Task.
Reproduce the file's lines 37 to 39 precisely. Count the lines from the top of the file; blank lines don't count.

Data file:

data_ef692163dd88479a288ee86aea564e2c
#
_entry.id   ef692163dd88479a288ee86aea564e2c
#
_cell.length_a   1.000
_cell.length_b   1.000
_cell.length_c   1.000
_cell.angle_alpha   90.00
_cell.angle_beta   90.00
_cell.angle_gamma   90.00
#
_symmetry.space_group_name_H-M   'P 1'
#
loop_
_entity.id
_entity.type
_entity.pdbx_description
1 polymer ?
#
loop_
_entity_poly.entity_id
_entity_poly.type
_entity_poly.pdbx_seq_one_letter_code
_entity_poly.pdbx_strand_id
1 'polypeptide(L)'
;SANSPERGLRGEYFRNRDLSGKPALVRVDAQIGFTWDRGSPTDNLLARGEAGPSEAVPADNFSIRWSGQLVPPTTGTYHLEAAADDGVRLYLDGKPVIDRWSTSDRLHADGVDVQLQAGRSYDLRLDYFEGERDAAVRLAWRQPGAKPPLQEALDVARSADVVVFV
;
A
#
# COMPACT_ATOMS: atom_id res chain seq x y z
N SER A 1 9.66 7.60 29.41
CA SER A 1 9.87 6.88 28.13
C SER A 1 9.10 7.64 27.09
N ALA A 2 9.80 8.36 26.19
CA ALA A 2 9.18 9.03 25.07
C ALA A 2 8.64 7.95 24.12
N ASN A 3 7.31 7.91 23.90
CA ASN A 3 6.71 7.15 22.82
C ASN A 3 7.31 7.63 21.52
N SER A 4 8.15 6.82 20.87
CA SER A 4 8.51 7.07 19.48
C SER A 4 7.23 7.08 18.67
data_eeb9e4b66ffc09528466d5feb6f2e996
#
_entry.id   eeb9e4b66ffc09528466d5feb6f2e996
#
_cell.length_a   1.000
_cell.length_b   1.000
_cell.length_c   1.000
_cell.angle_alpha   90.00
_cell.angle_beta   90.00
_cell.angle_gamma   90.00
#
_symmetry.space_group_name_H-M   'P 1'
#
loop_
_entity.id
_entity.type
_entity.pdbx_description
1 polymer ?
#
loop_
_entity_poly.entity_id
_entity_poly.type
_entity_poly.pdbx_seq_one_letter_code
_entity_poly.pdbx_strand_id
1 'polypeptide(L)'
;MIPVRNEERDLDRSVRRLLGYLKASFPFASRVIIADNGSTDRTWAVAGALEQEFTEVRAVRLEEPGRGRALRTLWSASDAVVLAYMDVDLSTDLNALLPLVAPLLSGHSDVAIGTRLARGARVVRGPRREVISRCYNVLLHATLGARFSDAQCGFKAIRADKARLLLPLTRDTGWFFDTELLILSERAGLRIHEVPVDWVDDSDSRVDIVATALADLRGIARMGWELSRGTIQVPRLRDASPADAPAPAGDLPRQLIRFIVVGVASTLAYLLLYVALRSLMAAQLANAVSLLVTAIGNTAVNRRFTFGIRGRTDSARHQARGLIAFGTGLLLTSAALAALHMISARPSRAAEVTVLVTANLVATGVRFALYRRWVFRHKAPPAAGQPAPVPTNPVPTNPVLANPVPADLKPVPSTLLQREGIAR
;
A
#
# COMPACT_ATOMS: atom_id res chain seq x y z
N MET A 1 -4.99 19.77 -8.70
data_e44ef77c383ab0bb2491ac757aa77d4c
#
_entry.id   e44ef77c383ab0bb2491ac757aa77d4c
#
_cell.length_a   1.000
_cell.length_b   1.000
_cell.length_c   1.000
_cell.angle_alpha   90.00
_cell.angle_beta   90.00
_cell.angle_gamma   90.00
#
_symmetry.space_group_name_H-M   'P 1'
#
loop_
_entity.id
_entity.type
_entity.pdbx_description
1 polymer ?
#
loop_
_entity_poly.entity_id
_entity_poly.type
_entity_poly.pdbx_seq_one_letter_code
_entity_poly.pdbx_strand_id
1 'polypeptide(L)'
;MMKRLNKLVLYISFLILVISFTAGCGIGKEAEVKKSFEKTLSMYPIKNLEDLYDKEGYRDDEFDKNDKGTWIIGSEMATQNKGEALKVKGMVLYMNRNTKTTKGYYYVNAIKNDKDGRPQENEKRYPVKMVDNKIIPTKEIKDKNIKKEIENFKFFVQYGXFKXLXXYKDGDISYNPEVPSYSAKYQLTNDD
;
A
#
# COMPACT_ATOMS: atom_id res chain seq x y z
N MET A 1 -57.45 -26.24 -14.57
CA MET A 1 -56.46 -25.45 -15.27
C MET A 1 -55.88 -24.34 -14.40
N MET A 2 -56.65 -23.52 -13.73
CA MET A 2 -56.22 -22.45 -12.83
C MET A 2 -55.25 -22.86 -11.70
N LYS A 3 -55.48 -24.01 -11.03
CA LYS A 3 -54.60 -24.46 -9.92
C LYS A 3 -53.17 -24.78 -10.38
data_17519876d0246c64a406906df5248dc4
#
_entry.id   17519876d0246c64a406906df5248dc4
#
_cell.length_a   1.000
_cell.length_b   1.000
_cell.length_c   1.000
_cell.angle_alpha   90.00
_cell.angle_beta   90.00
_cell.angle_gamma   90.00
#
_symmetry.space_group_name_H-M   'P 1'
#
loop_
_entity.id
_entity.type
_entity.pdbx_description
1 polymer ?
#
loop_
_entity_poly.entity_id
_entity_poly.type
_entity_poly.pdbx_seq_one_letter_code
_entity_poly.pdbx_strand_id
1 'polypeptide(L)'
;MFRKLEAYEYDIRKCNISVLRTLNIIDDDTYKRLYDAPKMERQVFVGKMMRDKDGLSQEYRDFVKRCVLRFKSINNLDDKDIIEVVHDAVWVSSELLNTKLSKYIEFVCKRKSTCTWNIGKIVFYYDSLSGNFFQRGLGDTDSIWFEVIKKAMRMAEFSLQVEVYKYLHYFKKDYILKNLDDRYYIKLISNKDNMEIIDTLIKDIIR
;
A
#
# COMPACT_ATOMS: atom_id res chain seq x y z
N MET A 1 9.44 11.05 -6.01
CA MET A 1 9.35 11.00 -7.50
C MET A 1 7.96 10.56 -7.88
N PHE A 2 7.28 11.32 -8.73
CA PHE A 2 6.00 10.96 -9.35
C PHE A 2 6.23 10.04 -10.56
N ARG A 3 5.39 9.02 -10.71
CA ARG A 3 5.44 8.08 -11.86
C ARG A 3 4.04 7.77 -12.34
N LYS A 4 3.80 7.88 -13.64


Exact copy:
N ASN A 3 7.31 7.91 23.90
CA ASN A 3 6.71 7.15 22.82
C ASN A 3 7.31 7.63 21.52